My enduring memories of coffee as I was growing up was the daily morning sound of the Philips hand grind machine which my dad would without fail turn to produce the fresh coffee powder which would go thru the rather traditional decoction process and get mixed with the freshest available buffalo milk full of creamy goodness coming from the nearby cowherd stable (it was in the grounds attached to my house – distance from the udder to stove being not more than 10 meters).
Actually the journey of this best coffee would begin a little earlier than that. It would start with the ongoing visit to India Coffee House Depot outlet in Sector 5 market complex, the Pondy Bazar or Orchard Road of Rourkela, a small steel township in the eastern part of India where (initially regularly and later a little more erratically) one would go to source for the gold standard in coffee bean Pea Berry (much later I discovered that there is no such variety as pea berry, it is either Arabica or Robusta). Such was the demand this fine variety of coffee bean that quantity per person often got restricted. The unlucky ones would get Plantation A. (Later on when India Coffee House really faltered in its ability to deliver coffee one would take pains to source initially the beans from Calcutta and later on with much reluctance the coffee powder from Chennai.) Coffee bean would then go through the elaborate process of drying and roasting in small batches filling the house with the aroma of roasted bean. The roasting had to be perfection would often take a lot of time effort and stirring of mom. That would then get cooled down and put in a tin container which would be kept air tight. The batch would only last for a week, making this a weekly ritual.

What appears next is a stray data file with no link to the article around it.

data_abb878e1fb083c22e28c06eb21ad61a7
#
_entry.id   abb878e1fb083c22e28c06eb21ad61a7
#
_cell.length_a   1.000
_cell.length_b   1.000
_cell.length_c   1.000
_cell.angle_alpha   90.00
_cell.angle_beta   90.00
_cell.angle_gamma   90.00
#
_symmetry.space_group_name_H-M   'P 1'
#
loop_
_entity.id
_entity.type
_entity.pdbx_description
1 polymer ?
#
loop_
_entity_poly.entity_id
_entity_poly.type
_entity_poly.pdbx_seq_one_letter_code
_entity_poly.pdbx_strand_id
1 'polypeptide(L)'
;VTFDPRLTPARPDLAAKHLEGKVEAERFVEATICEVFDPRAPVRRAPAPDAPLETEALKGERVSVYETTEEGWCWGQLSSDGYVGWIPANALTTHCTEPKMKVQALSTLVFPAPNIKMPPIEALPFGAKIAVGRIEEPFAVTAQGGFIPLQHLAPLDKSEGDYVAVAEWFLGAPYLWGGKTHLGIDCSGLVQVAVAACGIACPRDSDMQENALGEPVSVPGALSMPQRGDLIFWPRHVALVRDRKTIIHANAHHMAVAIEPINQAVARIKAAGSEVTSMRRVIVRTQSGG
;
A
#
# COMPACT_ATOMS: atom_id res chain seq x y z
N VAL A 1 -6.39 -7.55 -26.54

Preparation of coffee decoction alluded to earlier in this note is also an involved process. There would be the traditional two container filter which would come detachable with top container having fine perforations to let the concentrated decoction flow through. The ground bean would be transferred into the filter and receptor container would then be affixed to the filter. Water would be boiling in the meanwhile. Trick would be not let it reach steam level but stop just short of that, this was done ensure the powder does not burn away. The process of pouring water is nothing short of an elaborate ritual. One had to pour a bit of water on the powder to dampen the powder so as not to dissipate the powder through the perforation. Once the powder and water slush was ready add more water carefully to let it seep through and create pure liquid gold of a first decoction. This is as close to nectar as it can be. In the meanwhile the fresh full cream buffalo milk would be set to boil. The milk boiling point and the decoction falling should be timed to perfection so that the first decoction and the freshly boiled milk would mixed with a small dollop of sugar to get possibly the best coffee in the world. That with two days old The Hindu paper would be a start to a perfect day.
Having moved on in life when I have my cup of coffee in the morning these days with The Straits Times in hand I still think back of the best coffee that I ever had and always this picture comes to my mind and brings a smile to my face.